Kashmir: Imran Khan says Pakistan will ‘teach India a lesson’

Pakistan’s prime minister, Imran Khan, has threatened to “teach Delhi a lesson” and vowed to fight until the end against any Indian violations in disputed Kashmir. In some of his strongest words since Delhi revoked Indian-administered Kashmir’s special status last week, Khan said the army was preparing to respond to anticipated Indian aggression in Pakistan-administered Kashmir. “The Pakistani army has solid information that they [India] are planning to do something in Pakistani Kashmir, and they are ready and will give a solid response,” Khan said. “We have decided that if India commits any type of violation we will fight until the end,” Khan said during a visit to Muzaffarabad, the capital of Pakistan-administered Kashmir, in a speech marking Pakistan’s independence day. “The time has arrived to teach you a lesson,” he said. Pakistan, which also claims Kashmir and has fought wars with India over the region, responded furiously to Delhi’s decision last week to revoke Indian-administered Kashmir’s special status. It compared the Indian government to Nazis and suggested they might carry out ethnic cleansing. Pakistan’s foreign ministry said on Wednesday that it had asked the UN security council for an urgent meeting on the matter, while Khan has previously vowed to lobby heads of state over what he says are illegal actions by the Indian government. The response by other global powers has so far been muted. Millions of people in Indian-administered Kashmir remain without landlines, mobiles or internet access, 10 days after an unprecedented blackout imposed hours before India made its announcement. The territory will remain under a curfew on Thursday as India marks its independence day, a date usually accompanied by protests. Local media reported some restrictions would be eased after Thursday, but said the communications shutdown would stay in place. [Source: The Guardian].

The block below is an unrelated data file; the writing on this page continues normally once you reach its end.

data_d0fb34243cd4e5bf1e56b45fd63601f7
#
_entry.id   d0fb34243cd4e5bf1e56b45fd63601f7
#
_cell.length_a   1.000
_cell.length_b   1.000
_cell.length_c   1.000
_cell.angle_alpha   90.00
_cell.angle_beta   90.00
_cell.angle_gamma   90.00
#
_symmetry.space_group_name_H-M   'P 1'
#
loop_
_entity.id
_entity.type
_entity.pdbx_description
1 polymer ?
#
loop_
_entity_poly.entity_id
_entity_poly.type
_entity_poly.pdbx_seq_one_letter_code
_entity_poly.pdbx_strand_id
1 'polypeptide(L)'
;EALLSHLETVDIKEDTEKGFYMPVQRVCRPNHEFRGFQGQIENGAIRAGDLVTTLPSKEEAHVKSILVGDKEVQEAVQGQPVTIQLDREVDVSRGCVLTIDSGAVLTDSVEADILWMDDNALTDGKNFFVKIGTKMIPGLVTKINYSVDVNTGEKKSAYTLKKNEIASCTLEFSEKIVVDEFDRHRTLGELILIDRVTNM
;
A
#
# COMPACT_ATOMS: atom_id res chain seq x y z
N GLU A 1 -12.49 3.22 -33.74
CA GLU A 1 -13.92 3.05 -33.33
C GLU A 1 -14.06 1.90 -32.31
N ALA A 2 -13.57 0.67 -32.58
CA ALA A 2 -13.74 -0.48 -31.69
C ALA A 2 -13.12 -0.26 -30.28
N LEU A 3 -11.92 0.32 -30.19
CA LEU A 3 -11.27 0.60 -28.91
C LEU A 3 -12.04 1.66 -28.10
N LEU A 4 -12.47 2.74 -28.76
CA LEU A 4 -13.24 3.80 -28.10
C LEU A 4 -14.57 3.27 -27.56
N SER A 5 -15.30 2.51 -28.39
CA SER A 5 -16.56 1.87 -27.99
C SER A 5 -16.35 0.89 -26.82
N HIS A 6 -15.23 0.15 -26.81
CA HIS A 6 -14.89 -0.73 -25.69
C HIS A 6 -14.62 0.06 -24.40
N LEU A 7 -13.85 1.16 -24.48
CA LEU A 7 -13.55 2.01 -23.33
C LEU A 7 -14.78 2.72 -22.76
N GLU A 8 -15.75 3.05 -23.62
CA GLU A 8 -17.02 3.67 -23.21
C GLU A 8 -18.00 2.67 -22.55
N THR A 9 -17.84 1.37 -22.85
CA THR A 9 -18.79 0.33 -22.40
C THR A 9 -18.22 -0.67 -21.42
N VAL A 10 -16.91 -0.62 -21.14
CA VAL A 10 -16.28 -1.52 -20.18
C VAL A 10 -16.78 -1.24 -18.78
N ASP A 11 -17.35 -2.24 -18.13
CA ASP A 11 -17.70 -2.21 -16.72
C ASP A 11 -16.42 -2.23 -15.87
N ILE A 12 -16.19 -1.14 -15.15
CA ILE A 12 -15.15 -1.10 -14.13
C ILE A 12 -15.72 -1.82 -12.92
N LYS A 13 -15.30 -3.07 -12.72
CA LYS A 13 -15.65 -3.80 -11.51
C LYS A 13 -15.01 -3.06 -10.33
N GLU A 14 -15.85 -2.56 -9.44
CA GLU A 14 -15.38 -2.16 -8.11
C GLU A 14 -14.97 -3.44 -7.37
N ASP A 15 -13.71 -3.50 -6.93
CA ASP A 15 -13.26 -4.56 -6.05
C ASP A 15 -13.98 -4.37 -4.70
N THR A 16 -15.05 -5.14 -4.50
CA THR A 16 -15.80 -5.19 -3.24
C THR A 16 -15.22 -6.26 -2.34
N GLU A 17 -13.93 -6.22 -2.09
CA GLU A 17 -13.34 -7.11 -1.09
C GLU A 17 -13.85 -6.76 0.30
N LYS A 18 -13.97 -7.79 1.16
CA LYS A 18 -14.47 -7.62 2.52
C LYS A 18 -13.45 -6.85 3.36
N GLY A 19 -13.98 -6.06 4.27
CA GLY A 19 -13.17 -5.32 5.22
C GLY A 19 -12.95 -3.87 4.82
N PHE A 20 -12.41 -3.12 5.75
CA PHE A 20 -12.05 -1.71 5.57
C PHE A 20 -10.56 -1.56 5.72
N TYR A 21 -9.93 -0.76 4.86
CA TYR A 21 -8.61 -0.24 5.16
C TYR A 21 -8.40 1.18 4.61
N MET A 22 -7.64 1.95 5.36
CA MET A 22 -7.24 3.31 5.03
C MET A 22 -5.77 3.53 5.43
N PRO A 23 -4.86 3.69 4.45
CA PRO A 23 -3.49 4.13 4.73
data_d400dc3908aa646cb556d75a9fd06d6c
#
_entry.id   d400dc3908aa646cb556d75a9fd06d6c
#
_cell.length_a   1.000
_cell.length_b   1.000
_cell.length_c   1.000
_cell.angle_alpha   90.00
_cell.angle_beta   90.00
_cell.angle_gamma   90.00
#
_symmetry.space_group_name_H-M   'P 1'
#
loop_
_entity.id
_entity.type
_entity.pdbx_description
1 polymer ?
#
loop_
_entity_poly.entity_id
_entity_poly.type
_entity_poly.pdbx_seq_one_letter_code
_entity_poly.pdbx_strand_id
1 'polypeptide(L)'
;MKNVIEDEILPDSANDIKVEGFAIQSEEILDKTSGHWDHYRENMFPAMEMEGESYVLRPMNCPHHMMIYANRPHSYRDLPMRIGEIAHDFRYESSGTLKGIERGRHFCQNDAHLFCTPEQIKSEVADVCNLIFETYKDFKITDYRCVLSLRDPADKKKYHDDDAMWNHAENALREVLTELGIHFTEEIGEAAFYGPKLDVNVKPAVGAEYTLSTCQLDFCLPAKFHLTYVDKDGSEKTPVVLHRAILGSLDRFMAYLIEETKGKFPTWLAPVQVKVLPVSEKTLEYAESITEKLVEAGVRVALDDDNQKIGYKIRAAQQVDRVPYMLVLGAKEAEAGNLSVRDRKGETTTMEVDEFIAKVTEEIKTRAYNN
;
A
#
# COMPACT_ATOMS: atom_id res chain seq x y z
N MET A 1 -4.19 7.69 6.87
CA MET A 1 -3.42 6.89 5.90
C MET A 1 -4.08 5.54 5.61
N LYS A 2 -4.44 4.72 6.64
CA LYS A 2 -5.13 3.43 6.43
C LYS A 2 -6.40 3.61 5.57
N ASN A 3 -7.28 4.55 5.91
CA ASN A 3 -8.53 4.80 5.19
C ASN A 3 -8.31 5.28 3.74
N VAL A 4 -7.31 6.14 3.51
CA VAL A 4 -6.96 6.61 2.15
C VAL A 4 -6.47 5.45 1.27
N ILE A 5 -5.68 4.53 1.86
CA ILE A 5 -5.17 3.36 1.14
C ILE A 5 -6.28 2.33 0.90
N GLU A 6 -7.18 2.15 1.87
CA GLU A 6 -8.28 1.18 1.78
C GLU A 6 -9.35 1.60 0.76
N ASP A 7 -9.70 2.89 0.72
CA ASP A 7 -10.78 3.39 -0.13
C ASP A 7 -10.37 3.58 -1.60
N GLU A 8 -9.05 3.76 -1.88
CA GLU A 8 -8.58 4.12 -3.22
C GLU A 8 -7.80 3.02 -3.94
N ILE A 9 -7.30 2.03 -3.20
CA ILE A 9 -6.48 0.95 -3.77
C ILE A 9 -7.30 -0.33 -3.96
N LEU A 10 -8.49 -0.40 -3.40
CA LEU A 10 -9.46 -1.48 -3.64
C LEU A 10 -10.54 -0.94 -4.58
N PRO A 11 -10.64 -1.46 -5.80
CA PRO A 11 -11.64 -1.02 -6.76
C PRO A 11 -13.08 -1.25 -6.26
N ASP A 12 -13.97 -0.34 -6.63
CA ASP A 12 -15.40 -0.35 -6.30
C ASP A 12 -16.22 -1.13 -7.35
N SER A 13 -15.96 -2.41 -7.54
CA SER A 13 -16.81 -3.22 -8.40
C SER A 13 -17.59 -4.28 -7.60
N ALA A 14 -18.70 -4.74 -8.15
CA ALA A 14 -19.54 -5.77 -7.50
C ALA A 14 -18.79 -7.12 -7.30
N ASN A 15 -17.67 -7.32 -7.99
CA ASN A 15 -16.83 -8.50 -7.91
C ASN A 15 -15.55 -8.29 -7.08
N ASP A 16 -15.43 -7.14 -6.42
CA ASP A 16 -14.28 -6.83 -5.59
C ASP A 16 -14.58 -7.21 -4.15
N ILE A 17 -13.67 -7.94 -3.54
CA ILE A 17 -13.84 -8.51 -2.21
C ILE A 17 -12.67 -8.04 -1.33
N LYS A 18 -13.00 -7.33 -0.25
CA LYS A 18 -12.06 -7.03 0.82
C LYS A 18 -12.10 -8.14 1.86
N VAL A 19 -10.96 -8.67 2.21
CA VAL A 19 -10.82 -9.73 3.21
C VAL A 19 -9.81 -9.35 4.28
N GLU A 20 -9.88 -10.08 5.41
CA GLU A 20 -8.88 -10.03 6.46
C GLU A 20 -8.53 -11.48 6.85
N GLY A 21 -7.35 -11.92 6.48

India has cut Pakistan’s jugular vein and Khan is still talking about teaching India a lesson. The time for empty words and false red lines is over. Pakistan needs to declare jihad and liberate Kashmir once and for all.